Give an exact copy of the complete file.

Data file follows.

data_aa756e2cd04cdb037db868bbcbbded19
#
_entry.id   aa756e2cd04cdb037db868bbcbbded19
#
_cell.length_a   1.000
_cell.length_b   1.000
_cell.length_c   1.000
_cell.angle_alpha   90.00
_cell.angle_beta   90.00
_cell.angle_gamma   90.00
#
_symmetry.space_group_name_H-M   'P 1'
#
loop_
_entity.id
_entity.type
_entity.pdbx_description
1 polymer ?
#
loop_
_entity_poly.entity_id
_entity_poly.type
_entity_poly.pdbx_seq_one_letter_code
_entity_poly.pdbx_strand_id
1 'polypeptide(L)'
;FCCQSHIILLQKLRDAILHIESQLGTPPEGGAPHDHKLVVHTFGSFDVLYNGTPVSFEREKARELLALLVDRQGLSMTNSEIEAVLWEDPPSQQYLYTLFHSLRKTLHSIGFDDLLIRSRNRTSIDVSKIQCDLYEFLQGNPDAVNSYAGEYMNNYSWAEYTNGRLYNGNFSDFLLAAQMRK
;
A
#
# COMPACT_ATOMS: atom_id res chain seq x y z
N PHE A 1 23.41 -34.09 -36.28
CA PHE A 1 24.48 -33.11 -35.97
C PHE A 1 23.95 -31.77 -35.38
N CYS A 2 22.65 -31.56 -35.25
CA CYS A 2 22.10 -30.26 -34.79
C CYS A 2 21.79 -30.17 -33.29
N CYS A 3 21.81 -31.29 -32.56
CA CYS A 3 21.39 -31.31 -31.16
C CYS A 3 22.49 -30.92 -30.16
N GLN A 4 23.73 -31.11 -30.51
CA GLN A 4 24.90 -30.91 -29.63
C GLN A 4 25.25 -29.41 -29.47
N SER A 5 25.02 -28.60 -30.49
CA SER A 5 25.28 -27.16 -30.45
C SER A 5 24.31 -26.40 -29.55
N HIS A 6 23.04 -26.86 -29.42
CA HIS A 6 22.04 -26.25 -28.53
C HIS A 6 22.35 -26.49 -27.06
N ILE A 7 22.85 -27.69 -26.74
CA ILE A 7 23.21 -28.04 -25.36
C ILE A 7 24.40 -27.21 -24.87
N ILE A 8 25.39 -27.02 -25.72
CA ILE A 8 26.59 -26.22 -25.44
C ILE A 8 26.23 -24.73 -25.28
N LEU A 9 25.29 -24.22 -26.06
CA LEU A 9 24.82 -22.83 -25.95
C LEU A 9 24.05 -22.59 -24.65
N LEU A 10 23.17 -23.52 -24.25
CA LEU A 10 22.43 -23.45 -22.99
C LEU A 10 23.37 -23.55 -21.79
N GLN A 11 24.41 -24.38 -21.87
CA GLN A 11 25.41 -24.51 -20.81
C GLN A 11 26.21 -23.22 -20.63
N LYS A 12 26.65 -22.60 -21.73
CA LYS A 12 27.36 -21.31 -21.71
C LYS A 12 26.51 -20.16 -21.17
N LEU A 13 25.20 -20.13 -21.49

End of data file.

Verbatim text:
data_aa756e2cd04cdb037db868bbcbbded19
#
_entry.id   aa756e2cd04cdb037db868bbcbbded19
#
_cell.length_a   1.000
_cell.length_b   1.000
_cell.length_c   1.000
_cell.angle_alpha   90.00
_cell.angle_beta   90.00
_cell.angle_gamma   90.00
#
_symmetry.space_group_name_H-M   'P 1'
#
loop_
_entity.id
_entity.type
_entity.pdbx_description
1 polymer ?
#
loop_
_entity_poly.entity_id
_entity_poly.type
_entity_poly.pdbx_seq_one_letter_code
_entity_poly.pdbx_strand_id
1 'polypeptide(L)'
;FCCQSHIILLQKLRDAILHIESQLGTPPEGGAPHDHKLVVHTFGSFDVLYNGTPVSFEREKARELLALLVDRQGLSMTNSEIEAVLWEDPPSQQYLYTLFHSLRKTLHSIGFDDLLIRSRNRTSIDVSKIQCDLYEFLQGNPDAVNSYAGEYMNNYSWAEYTNGRLYNGNFSDFLLAAQMRK
;
A
#
# COMPACT_ATOMS: atom_id res chain seq x y z
N PHE A 1 23.41 -34.09 -36.28
CA PHE A 1 24.48 -33.11 -35.97
C PHE A 1 23.95 -31.77 -35.38
N CYS A 2 22.65 -31.56 -35.25
CA CYS A 2 22.10 -30.26 -34.79
C CYS A 2 21.79 -30.17 -33.29
N CYS A 3 21.81 -31.29 -32.56
CA CYS A 3 21.39 -31.31 -31.16
C CYS A 3 22.49 -30.92 -30.16
N GLN A 4 23.73 -31.11 -30.51
CA GLN A 4 24.90 -30.91 -29.63
C GLN A 4 25.25 -29.41 -29.47
N SER A 5 25.02 -28.60 -30.49
CA SER A 5 25.28 -27.16 -30.45
C SER A 5 24.31 -26.40 -29.55
N HIS A 6 23.04 -26.86 -29.42
CA HIS A 6 22.04 -26.25 -28.53
C HIS A 6 22.35 -26.49 -27.06
N ILE A 7 22.85 -27.69 -26.74
CA ILE A 7 23.21 -28.04 -25.36
C ILE A 7 24.40 -27.21 -24.87
N ILE A 8 25.39 -27.02 -25.72
CA ILE A 8 26.59 -26.22 -25.44
C ILE A 8 26.23 -24.73 -25.28
N LEU A 9 25.29 -24.22 -26.06
CA LEU A 9 24.82 -22.83 -25.95
C LEU A 9 24.05 -22.59 -24.65
N LEU A 10 23.17 -23.52 -24.25
CA LEU A 10 22.43 -23.45 -22.99
C LEU A 10 23.37 -23.55 -21.79
N GLN A 11 24.41 -24.38 -21.87
CA GLN A 11 25.41 -24.51 -20.81
C GLN A 11 26.21 -23.22 -20.63
N LYS A 12 26.65 -22.60 -21.73
CA LYS A 12 27.36 -21.31 -21.71
C LYS A 12 26.51 -20.16 -21.17
N LEU A 13 25.20 -20.13 -21.49